Thursday, May 01, 2008

We're All Grown Ups Here, Right?

I like to hang out at the intersection of trade and intellectual property. I find the issues raised there to be particularly interesting.

One long-simmering issue is the question of protecting geographically descriptive designations for products. Champagne, the French argue, must come from Champagne (France); not Italy or California and not even Champaign, Illinois. Similarly, Scotch should come from Scotland and Tequila from the Tequila region of Mexico. Cheddar is a town in England and Gouda is in the Netherlands.

This issue has been the subject of negotiations at the WTO level and is part of U.S. law. It remains confusing to consumers who may buy a product like Hawaiian Punch, with a geographic indication in the name but no real connection to the locale. Arizona Iced Tea is another example. This is because some product names, even though they are geographically misdescriptive, are so well known that they have "secondary meaning" as a source identifier.

It now appears that natives of the Greek Island Lesvos (commonly spelled Lesbos) have taken up the cause of fighting to control the use of the name of their home. This comes from the AP via Assuming this is not a joke, residents of the island have sued a Greek gay and lesbian organization that has no connection to the island to prevent it from using the word "lesbian" in its name. According to the plaintiffs, the use of "lesbian" in this context insults the identity of the island.

As ridiculous as it seems, this raises interesting questions. From a U.S. perspective, it seems that the term has, over the course of the 2600 years since Sappho wrote poems, moved from a specific to a generic meaning. This is what happened to former trademarks like aspirin and cellophane. Becoming generic is a step beyond having secondary meaning, so it would appear that there is no legal issue in the U.S.

But, what about the tougher question of public policy? Lesvos is a real, live place filled with real, live people. Some of those people seem to be offended by the use of "lesbian" to designate gay women. Contrast that to, for example, the Illini band of Native Americans (actually a confederation of six or more tribes). The Illini confederation is now extinct; although part of the Peoria Tribe is now found in Oklahoma. Despite the lack of Illini to complain, Native Americans and others sympathetic to the issue have fought the University of Illinois long and hard over its use of Fighting Illini as a team name and, more specifically, Chief Illiniwek as a dancing mascot at sporting events. As it stands now, the Chief has been retired but the team name continues.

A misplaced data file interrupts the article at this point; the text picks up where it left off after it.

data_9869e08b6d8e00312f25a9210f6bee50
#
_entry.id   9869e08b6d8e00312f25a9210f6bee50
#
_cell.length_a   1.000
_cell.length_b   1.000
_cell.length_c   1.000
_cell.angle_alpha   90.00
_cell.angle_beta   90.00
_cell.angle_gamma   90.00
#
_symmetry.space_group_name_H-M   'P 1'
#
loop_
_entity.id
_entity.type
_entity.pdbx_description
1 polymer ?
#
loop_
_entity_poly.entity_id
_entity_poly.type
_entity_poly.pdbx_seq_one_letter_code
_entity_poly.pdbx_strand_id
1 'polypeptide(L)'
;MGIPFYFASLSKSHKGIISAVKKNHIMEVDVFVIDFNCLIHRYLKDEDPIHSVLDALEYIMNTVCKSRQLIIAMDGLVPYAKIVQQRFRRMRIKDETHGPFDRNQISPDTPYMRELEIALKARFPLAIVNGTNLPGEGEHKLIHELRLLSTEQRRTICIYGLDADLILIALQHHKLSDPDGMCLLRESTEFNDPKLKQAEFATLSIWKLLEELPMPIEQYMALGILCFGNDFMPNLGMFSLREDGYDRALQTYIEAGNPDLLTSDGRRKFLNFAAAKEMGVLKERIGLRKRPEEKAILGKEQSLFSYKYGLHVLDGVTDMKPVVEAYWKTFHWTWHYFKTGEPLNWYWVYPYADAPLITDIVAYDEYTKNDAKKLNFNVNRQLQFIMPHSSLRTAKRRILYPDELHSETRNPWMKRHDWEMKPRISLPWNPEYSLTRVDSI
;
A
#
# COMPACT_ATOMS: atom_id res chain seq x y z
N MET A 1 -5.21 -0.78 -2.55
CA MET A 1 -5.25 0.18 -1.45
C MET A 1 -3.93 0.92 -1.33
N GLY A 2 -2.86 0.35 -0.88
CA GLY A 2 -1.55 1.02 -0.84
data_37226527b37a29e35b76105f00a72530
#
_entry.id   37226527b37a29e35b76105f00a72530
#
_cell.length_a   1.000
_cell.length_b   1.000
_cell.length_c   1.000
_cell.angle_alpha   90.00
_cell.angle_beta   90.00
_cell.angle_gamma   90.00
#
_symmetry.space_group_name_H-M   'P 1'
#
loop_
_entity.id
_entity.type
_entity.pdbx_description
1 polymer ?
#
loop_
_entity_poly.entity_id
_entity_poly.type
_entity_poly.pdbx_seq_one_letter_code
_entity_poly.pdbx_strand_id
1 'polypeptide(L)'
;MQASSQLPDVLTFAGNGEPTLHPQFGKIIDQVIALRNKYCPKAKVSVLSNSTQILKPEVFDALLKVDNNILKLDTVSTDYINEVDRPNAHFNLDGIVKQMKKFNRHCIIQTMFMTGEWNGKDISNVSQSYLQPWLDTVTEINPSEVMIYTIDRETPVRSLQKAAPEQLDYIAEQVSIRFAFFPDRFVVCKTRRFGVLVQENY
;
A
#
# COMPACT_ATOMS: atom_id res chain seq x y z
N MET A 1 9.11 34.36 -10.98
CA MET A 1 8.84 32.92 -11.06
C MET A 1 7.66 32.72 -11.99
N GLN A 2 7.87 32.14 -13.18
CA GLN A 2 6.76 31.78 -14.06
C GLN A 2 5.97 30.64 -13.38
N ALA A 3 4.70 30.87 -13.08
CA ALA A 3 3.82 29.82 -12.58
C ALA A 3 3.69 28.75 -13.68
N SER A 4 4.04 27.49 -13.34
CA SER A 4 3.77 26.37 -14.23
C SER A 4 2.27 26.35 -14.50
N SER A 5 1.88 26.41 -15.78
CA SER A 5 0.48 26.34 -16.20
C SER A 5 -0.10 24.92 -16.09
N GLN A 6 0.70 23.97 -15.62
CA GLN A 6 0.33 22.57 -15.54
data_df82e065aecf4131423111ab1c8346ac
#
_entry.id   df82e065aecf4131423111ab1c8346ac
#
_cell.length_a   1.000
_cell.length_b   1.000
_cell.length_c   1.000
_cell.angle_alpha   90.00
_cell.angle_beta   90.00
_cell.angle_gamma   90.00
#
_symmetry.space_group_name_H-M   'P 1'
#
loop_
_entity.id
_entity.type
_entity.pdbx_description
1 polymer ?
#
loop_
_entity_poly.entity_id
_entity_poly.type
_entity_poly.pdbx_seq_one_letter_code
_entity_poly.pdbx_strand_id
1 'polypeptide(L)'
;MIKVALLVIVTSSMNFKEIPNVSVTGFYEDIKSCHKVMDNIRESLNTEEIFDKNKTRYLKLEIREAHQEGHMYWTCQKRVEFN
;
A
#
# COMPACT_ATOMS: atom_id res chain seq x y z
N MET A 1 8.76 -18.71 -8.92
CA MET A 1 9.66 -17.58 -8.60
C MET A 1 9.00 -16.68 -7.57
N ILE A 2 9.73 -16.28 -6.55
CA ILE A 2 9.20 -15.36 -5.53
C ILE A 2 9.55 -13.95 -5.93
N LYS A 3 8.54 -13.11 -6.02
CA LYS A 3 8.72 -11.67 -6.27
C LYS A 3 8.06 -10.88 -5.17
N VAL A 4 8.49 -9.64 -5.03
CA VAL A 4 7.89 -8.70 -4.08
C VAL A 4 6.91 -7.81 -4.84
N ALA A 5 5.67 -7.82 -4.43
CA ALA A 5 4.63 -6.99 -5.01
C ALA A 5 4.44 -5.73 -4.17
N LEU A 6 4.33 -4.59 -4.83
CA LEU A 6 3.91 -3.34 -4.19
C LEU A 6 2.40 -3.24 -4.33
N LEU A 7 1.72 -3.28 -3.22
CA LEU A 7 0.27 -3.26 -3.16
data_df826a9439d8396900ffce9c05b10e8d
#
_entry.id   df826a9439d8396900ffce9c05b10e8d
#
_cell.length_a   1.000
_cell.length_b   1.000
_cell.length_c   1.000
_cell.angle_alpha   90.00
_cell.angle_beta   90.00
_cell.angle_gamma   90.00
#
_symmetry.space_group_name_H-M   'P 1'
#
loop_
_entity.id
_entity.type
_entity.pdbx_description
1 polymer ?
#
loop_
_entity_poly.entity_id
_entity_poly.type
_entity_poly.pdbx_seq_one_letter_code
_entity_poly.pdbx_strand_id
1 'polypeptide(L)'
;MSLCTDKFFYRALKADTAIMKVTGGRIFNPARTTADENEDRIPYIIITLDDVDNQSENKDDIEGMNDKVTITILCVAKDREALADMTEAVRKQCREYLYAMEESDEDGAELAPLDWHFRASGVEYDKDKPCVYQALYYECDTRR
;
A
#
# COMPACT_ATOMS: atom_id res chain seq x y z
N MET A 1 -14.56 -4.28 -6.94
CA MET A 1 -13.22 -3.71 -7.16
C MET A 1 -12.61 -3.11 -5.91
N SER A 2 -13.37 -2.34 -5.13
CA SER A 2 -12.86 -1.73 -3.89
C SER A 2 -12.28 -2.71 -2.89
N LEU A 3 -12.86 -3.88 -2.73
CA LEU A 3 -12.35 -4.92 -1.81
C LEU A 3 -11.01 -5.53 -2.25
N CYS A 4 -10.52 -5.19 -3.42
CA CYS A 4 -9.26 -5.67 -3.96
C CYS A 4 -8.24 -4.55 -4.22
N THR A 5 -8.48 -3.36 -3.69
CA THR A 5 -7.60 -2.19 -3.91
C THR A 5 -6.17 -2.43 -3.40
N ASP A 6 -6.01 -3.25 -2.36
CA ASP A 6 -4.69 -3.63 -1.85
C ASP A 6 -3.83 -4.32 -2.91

Here's my question, do the living people of Lesvos have a greater claim to control the use of their name than do the representatives of the Illini? Moreover, did the members of the GLBT community stake out a position in the Illiniwek controversy? It seems like living, breathing, suing people--who can pull out a drivers license and show a connection to the region--have a pretty good case in the court of non-hypocritical public opinion. And, since I have long supported the elimination of The Chief at Illini games, I believe I now need to find a new word for lesbian.

What about the movement to rename places with the word "squaw" in them? Maybe the people of Lesvos can offer support on that front.


Anonymous said...

The Lesvians messed up when they respelled the island's name. How many people recognize that lesbians are supposed to be from Lesvos? None. Oh, and people on Lesvos are "Greek" which has its own set of geographic indicator issues to address.

In terms of this "gay woman" issue . . . the Dutch have a lot of dams that they use to hold back water . . . will they be suing these women:

Matt said...

You can't fool me. Using the word "lesbian" five times in a single blog entry will launch your search engine hits into the stratosphere. Great work! Sappho would be proud. Now if you'll excuse me, I have to go do some more legal research at ""